“Being in the epicenter of the pandemic does not provide the best mental space to be creative. I think it’s important to recognize the stress and anxiety this situation creates for musicians. Managing stress and not knowing when we will be able to resume our activities is hard. Between childcare and school, staying healthy, getting food and creating new routines with the whole family in the house, there’s not much time left. I gave up on the pressure of being productive. This is not vacation, it’s a big global crisis with poor leadership. I have been meditating daily, reducing [consumption of ] news and social media, while being kind to myself. Setting up achievable daily goals and time to disconnect; I bought new books and have been watching movies I’ve missed at the theaters at night.” vocalist Sara Serpa

“To stay creative, I’ve granted myself a reprieve from my usual self-enforced deadlines. I don’t know how long this is going to go on for, and if or when I’ll be back to my old routines. So, at present, I’m just following my own curiosity—catching up on listening and viewing, free-associating and scribbling on a legal pad, trying to find solace in being creatively idle. Under the circumstances, I think it’s been going pretty well.” saxophonist Kevin Sun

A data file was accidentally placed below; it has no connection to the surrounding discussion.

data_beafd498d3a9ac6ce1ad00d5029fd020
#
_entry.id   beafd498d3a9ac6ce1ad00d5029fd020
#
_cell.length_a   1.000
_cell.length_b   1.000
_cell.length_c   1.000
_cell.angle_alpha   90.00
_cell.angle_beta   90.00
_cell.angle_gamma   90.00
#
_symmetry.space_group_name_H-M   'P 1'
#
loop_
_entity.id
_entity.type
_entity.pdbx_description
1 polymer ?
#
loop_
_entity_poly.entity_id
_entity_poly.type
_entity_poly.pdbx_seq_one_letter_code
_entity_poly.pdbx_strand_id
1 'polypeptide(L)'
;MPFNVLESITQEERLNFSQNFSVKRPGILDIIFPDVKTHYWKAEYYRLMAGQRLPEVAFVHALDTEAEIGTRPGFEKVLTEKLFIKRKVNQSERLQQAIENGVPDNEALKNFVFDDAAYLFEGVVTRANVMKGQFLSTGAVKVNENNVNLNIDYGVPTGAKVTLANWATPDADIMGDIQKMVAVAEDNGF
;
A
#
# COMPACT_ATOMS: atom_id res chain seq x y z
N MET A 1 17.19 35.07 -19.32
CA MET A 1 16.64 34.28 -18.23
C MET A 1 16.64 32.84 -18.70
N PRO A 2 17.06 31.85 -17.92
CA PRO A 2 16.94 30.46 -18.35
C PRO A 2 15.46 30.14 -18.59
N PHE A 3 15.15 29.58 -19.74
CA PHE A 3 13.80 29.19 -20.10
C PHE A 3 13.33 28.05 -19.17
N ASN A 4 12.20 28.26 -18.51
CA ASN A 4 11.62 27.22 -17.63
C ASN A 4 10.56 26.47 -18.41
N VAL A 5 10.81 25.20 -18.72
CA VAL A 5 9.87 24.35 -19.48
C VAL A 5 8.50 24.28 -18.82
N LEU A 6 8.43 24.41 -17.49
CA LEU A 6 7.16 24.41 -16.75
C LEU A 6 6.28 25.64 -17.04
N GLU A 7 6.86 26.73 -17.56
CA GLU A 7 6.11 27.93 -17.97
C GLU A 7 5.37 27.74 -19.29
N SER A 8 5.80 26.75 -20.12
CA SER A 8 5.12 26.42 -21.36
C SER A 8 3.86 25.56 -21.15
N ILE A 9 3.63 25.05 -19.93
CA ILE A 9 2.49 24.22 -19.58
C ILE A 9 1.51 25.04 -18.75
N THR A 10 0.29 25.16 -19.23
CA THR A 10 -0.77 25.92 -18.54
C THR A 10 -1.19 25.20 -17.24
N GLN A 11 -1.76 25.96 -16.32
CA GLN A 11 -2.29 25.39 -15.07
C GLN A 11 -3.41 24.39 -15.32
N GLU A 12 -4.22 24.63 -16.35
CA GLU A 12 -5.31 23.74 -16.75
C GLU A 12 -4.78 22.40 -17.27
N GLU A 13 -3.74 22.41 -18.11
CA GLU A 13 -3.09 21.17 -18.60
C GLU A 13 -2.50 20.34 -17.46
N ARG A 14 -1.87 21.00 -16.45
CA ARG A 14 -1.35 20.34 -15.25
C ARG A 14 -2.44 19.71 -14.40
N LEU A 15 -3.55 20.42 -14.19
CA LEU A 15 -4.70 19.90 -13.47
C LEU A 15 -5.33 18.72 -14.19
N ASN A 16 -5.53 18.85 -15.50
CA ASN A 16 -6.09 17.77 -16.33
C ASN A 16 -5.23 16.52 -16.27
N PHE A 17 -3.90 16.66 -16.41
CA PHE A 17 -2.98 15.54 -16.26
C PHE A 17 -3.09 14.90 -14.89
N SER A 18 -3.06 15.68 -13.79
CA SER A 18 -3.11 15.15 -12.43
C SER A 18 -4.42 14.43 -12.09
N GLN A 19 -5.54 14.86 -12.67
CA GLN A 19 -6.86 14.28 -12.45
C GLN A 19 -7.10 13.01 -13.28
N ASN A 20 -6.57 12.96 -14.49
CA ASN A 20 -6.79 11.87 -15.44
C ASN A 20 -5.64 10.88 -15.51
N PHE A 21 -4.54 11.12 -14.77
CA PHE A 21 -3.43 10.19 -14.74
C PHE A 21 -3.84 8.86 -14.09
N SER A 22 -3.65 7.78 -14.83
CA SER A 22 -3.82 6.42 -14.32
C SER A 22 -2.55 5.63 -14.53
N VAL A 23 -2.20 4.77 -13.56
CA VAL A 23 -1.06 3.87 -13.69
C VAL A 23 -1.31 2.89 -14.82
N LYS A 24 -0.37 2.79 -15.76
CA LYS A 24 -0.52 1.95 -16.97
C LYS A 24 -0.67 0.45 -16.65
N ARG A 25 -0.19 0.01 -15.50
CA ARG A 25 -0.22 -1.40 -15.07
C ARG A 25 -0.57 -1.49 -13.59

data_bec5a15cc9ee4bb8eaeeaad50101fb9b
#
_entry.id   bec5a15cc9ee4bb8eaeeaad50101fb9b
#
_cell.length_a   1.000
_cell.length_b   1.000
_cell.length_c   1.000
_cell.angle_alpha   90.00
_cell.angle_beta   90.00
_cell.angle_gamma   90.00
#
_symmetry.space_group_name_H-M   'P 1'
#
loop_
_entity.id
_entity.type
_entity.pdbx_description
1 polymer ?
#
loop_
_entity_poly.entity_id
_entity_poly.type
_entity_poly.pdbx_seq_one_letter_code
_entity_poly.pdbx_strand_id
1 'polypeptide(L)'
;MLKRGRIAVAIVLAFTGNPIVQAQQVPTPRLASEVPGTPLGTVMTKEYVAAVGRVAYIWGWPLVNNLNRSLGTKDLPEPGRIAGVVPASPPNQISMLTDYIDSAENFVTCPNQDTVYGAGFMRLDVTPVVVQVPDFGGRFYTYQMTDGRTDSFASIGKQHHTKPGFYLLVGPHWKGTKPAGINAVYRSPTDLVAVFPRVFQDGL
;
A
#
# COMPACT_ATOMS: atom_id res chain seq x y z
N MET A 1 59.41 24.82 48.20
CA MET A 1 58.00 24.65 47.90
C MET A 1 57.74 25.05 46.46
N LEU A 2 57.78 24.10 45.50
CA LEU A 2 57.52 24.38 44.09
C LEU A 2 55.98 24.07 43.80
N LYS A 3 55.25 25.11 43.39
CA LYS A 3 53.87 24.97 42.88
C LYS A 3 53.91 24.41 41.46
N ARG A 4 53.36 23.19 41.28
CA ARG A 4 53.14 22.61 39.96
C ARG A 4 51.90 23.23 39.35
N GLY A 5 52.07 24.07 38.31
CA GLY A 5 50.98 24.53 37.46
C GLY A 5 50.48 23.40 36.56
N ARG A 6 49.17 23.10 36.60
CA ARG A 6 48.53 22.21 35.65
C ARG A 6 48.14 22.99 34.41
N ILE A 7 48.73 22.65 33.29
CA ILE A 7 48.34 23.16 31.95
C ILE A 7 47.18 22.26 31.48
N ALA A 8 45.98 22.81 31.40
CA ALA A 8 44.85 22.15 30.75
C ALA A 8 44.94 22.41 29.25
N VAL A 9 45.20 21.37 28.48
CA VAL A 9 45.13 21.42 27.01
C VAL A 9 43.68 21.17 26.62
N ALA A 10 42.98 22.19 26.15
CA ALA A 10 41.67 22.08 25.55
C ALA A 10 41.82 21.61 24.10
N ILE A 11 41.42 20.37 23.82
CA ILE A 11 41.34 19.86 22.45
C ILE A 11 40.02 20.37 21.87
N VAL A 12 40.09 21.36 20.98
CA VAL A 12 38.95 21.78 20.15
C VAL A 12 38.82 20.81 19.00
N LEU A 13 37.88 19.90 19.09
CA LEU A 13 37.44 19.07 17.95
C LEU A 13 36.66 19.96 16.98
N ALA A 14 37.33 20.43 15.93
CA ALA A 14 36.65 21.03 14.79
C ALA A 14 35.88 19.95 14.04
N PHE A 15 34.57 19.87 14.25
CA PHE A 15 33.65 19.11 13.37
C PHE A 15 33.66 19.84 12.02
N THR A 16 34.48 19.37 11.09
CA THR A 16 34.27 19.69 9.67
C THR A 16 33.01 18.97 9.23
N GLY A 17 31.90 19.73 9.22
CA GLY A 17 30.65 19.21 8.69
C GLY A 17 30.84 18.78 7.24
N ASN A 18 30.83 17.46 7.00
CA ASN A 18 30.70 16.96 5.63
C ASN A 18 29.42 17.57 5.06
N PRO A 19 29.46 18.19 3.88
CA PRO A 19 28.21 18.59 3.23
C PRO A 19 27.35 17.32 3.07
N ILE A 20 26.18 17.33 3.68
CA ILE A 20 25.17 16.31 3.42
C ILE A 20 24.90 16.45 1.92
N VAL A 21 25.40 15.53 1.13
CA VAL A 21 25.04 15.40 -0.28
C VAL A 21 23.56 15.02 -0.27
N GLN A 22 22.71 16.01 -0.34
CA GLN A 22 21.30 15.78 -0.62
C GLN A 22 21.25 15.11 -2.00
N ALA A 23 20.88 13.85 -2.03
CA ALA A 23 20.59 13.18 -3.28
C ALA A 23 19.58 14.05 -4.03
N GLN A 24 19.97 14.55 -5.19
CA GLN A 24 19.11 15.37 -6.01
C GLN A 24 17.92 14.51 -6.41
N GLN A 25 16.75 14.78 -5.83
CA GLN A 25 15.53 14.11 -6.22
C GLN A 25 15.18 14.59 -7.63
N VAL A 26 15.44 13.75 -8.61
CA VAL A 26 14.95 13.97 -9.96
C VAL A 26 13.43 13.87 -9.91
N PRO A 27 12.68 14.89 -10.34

“Now seems like a good time to let go of the need to sound good. We’re all reminded of why we started playing and writing music in the first place, and we all miss it. The joy of making music with and for others in real-time will not be lost on us again. … What we can do, now that we can’t safely be in a room with others, is to take this time to be creative in other ways by ourselves and, if we’re lucky, the other people we are sheltering-in-place with. It’s the process of improving that drives us to be creative. The process and its simple rewards keep us going long-term. The way I’ve been getting into that space, besides spending more time practicing the fundamentals of my instrument and writing music, is to cook. We can learn many universal truths through the arts we practice; food and cooking can be the most sophisticated of the arts. It’s the only one that uses all of our senses and is powerfully connected to memory and culture, much like music. If you can’t feel what you need from playing music with others, find another art to practice as passionately for a while.” bassist Matt Ulery

“Creativity is an eternal/internal canvas. It comes to us in dreams but never sleeps. It is one of the most beautiful modes of human expression. We need music now more than ever to soothe, replenish and nurture the best in all of us.” —trombonist Wayne Wallace